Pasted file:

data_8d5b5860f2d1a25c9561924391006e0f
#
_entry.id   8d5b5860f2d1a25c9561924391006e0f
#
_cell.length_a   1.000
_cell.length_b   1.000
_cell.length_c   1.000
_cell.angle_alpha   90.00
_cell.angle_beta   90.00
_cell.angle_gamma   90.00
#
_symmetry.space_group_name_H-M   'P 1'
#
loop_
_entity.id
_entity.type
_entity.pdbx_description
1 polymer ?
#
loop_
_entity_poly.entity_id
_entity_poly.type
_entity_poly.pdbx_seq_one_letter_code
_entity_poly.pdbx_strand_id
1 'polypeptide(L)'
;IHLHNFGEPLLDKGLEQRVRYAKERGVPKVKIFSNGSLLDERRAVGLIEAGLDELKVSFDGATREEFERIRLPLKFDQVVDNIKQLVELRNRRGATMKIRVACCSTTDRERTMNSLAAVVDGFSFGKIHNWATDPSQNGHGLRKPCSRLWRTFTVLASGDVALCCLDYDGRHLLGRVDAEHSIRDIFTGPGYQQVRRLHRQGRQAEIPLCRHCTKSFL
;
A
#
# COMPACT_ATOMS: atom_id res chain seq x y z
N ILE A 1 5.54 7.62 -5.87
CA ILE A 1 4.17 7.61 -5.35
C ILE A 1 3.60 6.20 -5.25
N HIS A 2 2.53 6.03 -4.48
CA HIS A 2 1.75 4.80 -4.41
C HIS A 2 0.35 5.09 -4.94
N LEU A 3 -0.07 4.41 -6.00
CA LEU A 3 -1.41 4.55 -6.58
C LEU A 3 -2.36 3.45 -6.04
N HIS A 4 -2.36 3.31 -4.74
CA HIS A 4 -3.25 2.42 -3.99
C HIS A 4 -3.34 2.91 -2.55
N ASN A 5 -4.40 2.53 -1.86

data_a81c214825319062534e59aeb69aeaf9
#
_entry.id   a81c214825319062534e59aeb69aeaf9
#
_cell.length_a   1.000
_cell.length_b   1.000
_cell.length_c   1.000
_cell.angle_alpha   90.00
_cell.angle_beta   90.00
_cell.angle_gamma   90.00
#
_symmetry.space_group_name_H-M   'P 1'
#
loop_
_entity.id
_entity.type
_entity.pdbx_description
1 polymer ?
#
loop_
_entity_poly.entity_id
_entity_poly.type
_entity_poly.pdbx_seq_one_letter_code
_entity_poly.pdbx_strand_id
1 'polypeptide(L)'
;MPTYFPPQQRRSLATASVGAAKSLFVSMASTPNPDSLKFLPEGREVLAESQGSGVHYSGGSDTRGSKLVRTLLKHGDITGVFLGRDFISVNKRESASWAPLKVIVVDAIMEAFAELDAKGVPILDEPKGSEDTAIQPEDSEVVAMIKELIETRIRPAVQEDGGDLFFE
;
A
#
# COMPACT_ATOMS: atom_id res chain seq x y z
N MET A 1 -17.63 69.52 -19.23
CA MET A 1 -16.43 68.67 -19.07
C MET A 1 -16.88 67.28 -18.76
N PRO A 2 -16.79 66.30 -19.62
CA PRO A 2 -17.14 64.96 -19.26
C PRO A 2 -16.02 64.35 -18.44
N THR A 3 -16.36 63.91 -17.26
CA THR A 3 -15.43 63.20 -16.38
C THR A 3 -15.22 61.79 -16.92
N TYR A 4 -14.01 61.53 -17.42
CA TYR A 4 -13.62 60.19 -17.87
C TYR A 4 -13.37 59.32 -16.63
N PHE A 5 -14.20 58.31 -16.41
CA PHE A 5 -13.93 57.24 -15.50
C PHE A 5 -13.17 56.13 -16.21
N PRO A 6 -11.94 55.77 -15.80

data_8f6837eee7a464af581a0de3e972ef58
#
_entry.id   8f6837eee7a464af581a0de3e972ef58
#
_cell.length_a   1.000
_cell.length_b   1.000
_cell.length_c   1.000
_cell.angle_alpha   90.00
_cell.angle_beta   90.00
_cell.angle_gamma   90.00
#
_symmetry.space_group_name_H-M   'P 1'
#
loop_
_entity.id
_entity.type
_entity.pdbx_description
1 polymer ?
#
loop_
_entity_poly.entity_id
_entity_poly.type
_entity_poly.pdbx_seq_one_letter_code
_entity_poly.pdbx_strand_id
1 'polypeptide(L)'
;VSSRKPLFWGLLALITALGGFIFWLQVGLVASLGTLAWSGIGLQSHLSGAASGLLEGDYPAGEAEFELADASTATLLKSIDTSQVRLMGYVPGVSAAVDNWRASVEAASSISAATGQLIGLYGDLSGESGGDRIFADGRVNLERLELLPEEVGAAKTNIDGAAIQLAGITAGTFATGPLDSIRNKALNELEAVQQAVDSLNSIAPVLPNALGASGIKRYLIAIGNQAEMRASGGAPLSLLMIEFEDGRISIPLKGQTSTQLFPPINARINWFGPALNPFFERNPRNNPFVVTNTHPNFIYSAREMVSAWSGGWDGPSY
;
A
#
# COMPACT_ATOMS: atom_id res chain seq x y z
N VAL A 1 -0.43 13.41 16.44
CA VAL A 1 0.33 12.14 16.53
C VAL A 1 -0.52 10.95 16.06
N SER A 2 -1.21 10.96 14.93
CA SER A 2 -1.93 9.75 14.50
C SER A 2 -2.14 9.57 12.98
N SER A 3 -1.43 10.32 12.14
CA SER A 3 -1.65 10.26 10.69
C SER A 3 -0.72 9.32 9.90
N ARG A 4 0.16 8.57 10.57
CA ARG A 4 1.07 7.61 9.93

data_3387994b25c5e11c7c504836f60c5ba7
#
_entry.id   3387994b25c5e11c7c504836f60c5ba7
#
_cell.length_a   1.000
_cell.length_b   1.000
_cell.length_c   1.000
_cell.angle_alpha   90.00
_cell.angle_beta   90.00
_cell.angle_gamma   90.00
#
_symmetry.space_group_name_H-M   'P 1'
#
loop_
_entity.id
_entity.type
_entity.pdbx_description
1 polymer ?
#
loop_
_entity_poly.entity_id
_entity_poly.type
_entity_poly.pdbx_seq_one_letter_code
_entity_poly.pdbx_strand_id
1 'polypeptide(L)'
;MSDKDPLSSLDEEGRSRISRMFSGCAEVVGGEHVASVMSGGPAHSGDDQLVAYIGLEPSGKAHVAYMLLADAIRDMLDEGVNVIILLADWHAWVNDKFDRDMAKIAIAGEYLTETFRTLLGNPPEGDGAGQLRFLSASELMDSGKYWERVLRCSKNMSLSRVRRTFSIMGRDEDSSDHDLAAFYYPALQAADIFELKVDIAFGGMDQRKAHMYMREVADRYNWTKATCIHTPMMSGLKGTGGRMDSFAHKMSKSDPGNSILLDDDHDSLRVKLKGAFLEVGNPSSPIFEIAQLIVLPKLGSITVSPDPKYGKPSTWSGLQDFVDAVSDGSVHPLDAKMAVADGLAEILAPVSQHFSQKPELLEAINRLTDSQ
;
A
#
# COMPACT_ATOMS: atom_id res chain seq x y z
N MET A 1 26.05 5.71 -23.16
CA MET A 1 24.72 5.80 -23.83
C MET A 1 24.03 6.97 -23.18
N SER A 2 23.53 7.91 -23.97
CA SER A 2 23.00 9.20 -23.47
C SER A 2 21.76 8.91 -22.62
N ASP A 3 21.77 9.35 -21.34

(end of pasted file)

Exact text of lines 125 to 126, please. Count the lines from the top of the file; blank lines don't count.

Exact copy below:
C SER A 2 -2.14 9.57 12.98
N SER A 3 -1.43 10.32 12.14